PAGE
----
There’s a fair bit of chat about the new regulations that’ll come in this summer, affecting spread betters. However, there’s a lot of confusion about what this actually means for our trades, and our profits.
Here I’ll run through how it’ll affect your trading account, and take a look at the shift in focus that’ll help us keep our trading as active and profitable as we can.
The gist of these regulations is that they will protect unwitting traders from losing more money than they expect. Obviously, that’s got to be a good thing, but the problem with these kinds of restrictions is that they can have unwanted side-effects.
Here is a basic outline of what’s being brought in …
• The marketing, distribution and sale of binary options will be banned.
Personally, I’m very happy about this. I’ve always been deeply suspicious of this as a trading tool, as it only seems to make brokers rich.
• Retail traders can never lose more than the money available in their account.
If an account goes into the negative, the broker is obliged to bring it back up to zero.
• New minimum margin rates
This is where most traders will experience the biggest changes.
At the moment, a major firm like IG requires a margin of 0.5% on major FX and indices, and 1.5% on commodities (except Gold, which is 0.7%).
Under the new rules, it’ll go up drastically to 3.33% for major FX, 5% for major indices and gold, and 10% for commodities.
Here’s a snapshot of IG’s before-and-after rates (I’d expect most brokers to look pretty similar) …
For most traders, margin is a bit like the workings under the bonnet of the car. As long as it’s not giving us a problem, we really don’t want to know about it. But these new rules are going to force us to be a bit more aware of the financial machine that enables us to trade the markets.
That’s not a bad thing.
(If you need a crash course on margin requirements and how they work, check out this post HERE.)
Here are a couple of examples of margin requirements
Let’s say that we want to buy the FTSE at 7050 points, with a stake of £1.
The percentage of margin required is based on the size of the instrument, so currently, our margin requirement of 0.5% of a 7050 point instrument would be £35.25 (7050 x 0.5%).
With the new requirements, to trade the FTSE with a stake of £1, and a margin requirement of 5%, instead we’d need to have £352.50 in our accounts (7050 x 5%).
Here’s another example …
This time I want to sell Silver at 1650 with a stake of £2. Current margin requirements of 1.5% would mean that I need £49.50 of margin (1650 x 1.5% x £2). But new requirements would mean that I need £330 margin (1650 x 10% x £2).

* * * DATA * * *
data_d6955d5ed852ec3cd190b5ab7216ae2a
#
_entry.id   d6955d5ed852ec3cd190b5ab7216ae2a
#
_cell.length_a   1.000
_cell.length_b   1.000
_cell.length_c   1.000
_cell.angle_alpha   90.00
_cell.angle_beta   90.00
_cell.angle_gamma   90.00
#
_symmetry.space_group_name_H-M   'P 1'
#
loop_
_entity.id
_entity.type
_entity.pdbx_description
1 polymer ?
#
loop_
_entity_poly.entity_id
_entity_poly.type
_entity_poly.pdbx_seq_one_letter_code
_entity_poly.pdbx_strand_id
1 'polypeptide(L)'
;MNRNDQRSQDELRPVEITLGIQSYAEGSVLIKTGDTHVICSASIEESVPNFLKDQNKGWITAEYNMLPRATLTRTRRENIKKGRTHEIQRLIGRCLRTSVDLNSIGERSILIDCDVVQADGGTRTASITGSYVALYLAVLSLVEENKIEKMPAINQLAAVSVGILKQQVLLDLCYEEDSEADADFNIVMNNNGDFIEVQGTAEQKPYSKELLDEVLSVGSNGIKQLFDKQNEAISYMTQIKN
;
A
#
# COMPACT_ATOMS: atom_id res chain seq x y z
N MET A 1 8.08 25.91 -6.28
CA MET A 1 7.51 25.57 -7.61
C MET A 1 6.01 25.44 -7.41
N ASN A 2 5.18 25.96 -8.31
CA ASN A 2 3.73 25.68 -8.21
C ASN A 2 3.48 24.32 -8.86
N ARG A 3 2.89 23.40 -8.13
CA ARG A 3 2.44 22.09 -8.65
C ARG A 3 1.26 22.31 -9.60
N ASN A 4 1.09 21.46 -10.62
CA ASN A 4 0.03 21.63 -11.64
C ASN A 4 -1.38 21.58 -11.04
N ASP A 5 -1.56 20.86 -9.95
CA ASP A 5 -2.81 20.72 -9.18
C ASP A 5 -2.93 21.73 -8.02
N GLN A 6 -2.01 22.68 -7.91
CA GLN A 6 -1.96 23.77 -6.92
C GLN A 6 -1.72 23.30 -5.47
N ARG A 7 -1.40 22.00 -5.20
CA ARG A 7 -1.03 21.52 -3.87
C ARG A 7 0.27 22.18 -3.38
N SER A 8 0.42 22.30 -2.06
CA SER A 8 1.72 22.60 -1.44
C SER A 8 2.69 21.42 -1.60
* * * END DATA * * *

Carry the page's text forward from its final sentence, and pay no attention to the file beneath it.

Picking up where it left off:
It’s a big leap, but the reality is that we shouldn’t be trading either of these markets with less than £50 in our accounts!
So, it’s really just a requirement to be sensible.
I get tired of listening to myself banging on about sensible risk profiles and stake sizes. And again and again I speak to traders who’ve put £500 into an account, and are surprised to have lost 10% of their fund on their first trade.
Hopefully, these new regulations will adjust new traders’ mindsets, so that rather than having to listen to me prattle on about risk … their margin requirements will make them all too aware of the figures involved in the trades they take.
But this isn’t all good news
Those of us who pride ourselves on always being sensible with our risk levels, and don’t feel we need regulations to protect us, are unlikely to experience any problems with the new rules. If you do run short on margin, then it’s a good sign that you could be overstretching yourself.
Where these rules do niggle me though, is that I hate loading all my money into my spread-bet account – why should my broker have the luxury of it sitting in his bank? I’d much rather keep less in my trading account, safe in the knowledge that I can top-up if needed.
Frustratingly, margin requirements pay no attention to the fact that you’ve built a balanced portfolio, where one position is carefully hedged by another … nor do they care how you’ve positioned your stop levels. So, if you think you may run into margin issues, despite being careful with your risk, then you may need to make some adaptations to your trading. I’m going to be exploring this in depth over the months leading up to this change (due in July) … so please keep following Trader’s Bulletin for ideas and tips, so you don’t need to see any dips in profitability as a result of these new regulations.